Westerners’ pregnancy issue
I am American-Spanish and am pregnant with my third child. I want to share my story of a severe medical mistake that has put my baby's life at risk and is forcing us to leave Taipei for treatments that are not available in Taiwan.
I have Rh- blood. It is incompatible with Rh+ blood and will attack and potentially kill the fetus if the mother is “sensitized.” This occurs when the Rh- mother’s blood mixes with the baby’s Rh+ blood type (from having a partner with Rh+ blood).
To prevent sensitization, according to the American College of Obstetricians and Gynecologists, an Rh- mother should receive the RhoGAM injection at 28 weeks, 72 hours after birth and after any situation in which her blood and the baby’s blood might mix, such as in bleeding during pregnancy, a miscarriage or trauma.
I asked repeatedly for the RhoGAM injection from my doctor and nurse at a well-known clinic in Taipei that promotes itself to foreigners. The clinic even offers a translator to follow each case. The translator’s reply was always that I do not need the RhoGAM injection. The doctor insisted that the only time RhoGAM is necessary is after birth.
I requested that they take my blood and test me for Rh sensitization to be sure the baby was safe. They agreed. I reminded the nurse multiple times after the appointment with the doctor. She assured me that she knew which tests I needed and to stop worrying so much.
When I got my blood test results back, the sensitization tests were not included. I messaged the nurse who wrote: “I do not know what happened, but you can go to the ... clinic and get your blood taken again free of charge.”
Then, hours later, she messaged me again saying: “I checked with my colleague and we do not offer those tests... You will have to go to a hospital.”
This is a test that is done routinely at the first prenatal visit on every Rh- mother in the US to determine early on in each pregnancy whether sensitization has occurred. For them to not have it is shocking and dangerous.
I went to a hospital, where I found a doctor who has studied and worked in the US. I got the test, and my results (indirect Coombs test) came back positive, meaning I am sensitized: I am now in a high-risk pregnancy with many possible negative outcomes for the baby from jaundice to death.
The new doctor said I absolutely should have gotten the RhoGAM at the first signs of bleeding, but she told me that only 0.3 percent of the population in Taiwan is Rh-, so most ob-gyns go their whole career without seeing it or knowing how to assess or treat it.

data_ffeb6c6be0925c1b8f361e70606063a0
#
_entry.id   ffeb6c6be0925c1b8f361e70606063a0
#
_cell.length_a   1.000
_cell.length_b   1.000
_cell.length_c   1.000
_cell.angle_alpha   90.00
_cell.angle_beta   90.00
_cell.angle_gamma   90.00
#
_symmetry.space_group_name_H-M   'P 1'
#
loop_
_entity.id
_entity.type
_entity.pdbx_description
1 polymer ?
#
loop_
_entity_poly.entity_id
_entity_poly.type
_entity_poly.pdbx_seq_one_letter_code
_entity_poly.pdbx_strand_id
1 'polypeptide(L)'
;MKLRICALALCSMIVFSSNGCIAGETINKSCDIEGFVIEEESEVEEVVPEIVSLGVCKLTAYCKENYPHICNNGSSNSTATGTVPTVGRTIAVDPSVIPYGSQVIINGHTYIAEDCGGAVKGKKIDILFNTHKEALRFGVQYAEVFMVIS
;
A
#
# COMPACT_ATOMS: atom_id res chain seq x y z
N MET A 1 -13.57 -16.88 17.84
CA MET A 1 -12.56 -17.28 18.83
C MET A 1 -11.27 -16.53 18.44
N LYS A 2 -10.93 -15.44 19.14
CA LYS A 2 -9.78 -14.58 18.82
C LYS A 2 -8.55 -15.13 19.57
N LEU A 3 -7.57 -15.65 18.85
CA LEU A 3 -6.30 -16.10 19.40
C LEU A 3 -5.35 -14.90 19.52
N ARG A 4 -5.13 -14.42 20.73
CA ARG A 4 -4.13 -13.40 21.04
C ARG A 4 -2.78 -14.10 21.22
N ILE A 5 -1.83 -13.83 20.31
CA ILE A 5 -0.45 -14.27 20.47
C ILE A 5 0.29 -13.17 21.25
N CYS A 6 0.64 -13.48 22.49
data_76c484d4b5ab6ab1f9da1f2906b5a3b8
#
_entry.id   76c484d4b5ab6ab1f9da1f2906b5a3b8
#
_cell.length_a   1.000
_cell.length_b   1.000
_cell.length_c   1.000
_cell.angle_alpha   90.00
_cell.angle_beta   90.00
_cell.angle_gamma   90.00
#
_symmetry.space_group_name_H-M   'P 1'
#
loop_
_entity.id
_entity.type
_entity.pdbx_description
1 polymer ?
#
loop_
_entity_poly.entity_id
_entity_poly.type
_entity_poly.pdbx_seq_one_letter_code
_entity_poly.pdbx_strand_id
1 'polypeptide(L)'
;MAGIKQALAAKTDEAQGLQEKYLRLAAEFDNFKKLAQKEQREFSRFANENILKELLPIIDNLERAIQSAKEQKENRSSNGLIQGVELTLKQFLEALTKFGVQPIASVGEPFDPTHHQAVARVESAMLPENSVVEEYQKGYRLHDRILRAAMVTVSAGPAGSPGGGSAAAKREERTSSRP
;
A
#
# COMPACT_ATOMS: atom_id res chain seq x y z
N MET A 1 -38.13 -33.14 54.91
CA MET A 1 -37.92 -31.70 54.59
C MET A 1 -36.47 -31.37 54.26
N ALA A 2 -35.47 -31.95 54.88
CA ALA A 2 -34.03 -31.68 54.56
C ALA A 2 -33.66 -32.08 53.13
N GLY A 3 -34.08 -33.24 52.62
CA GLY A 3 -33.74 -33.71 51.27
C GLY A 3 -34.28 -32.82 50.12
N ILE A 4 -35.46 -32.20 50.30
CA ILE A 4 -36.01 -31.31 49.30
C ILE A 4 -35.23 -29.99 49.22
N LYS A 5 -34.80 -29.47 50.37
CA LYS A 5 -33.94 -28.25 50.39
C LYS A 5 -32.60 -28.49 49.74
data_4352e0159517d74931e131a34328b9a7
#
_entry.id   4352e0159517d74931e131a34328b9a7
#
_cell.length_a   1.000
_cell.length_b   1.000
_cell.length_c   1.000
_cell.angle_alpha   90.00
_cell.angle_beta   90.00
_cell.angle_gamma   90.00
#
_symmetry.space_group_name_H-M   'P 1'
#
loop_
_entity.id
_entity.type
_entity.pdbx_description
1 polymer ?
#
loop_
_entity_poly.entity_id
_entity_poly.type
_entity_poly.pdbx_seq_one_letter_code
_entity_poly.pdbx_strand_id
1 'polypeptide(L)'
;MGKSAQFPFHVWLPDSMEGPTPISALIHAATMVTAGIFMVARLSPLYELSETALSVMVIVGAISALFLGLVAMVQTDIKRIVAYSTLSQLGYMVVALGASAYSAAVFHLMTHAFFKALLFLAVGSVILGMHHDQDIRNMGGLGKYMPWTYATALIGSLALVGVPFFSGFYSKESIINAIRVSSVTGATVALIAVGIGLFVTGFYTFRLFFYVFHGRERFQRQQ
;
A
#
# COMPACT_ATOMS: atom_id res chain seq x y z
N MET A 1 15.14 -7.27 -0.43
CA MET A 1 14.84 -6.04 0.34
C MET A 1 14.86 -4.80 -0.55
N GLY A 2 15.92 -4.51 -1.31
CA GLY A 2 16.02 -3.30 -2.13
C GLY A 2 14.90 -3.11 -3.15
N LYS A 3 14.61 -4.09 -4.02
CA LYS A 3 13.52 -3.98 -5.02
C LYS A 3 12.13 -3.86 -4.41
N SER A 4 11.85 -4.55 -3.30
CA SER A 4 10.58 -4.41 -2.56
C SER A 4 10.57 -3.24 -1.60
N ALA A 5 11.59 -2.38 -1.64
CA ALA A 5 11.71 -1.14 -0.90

While I understand that it is extremely rare, if you are going to be accepting a high number of Western patients, you best be informed and up to date on best-practice procedures.
This is my call to action, to not become complacent with doctors insisting they know best. They are also human and need to know when they should show humility and say: “Let me look into it more.”
When I told my nurse translator that my test came back positive and that I was switching hospitals, she wrote: “OK, I will cancel your appointment.”
I was made to feel like I was overreacting and hormonal during my appointments requesting the injection and blood tests. There were laughs at my questions and eye rolls.
I have e-mailed the doctor to tell him my indirect Coombs test was positive and that I am sensitized.
I recently received a reply: “Rh negative is not resulted in vaginal bleeding. It is totally different story. RhoGAM is only needed right after birth. All you worry about is not necessary.”
Not only does this not make sense (of course Rh- status is not from vaginal bleeding, I was born with it), it demonstrates again how I am made to feel like I am worrying without need and being dismissed. I have become sensitized under the care of this doctor.
The possible treatments for Rh sensitization include intrauterine blood transfusions and blood tests that are not even available in Taiwan, according to my new doctor, so to have these as options we must go abroad, spending thousands, without any assistance, because of one doctor’s pride in his fancy clinic.
Please be advocates for yourselves. Research, share the research and seek a second, or third, opinion if needed.
This letter has been updated since it was first published to include the author's introductory paragraph, which was omitted from the published version.
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